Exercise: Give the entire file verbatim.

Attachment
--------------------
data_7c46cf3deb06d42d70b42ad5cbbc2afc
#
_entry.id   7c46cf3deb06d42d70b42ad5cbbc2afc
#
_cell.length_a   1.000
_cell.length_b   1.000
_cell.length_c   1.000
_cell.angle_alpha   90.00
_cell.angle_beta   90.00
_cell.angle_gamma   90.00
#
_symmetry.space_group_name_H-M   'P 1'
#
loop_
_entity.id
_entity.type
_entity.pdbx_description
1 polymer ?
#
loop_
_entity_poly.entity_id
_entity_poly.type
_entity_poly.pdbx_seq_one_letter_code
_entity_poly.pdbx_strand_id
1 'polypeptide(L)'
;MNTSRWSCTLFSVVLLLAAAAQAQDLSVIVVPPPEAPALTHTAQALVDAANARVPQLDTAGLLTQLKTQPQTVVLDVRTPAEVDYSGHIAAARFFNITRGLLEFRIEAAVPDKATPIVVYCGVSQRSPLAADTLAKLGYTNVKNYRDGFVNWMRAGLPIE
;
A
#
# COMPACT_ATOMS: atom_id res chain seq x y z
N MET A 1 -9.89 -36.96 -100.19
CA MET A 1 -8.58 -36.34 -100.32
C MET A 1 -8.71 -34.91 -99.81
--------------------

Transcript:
data_7c46cf3deb06d42d70b42ad5cbbc2afc
#
_entry.id   7c46cf3deb06d42d70b42ad5cbbc2afc
#
_cell.length_a   1.000
_cell.length_b   1.000
_cell.length_c   1.000
_cell.angle_alpha   90.00
_cell.angle_beta   90.00
_cell.angle_gamma   90.00
#
_symmetry.space_group_name_H-M   'P 1'
#
loop_
_entity.id
_entity.type
_entity.pdbx_description
1 polymer ?
#
loop_
_entity_poly.entity_id
_entity_poly.type
_entity_poly.pdbx_seq_one_letter_code
_entity_poly.pdbx_strand_id
1 'polypeptide(L)'
;MNTSRWSCTLFSVVLLLAAAAQAQDLSVIVVPPPEAPALTHTAQALVDAANARVPQLDTAGLLTQLKTQPQTVVLDVRTPAEVDYSGHIAAARFFNITRGLLEFRIEAAVPDKATPIVVYCGVSQRSPLAADTLAKLGYTNVKNYRDGFVNWMRAGLPIE
;
A
#
# COMPACT_ATOMS: atom_id res chain seq x y z
N MET A 1 -9.89 -36.96 -100.19
CA MET A 1 -8.58 -36.34 -100.32
C MET A 1 -8.71 -34.91 -99.81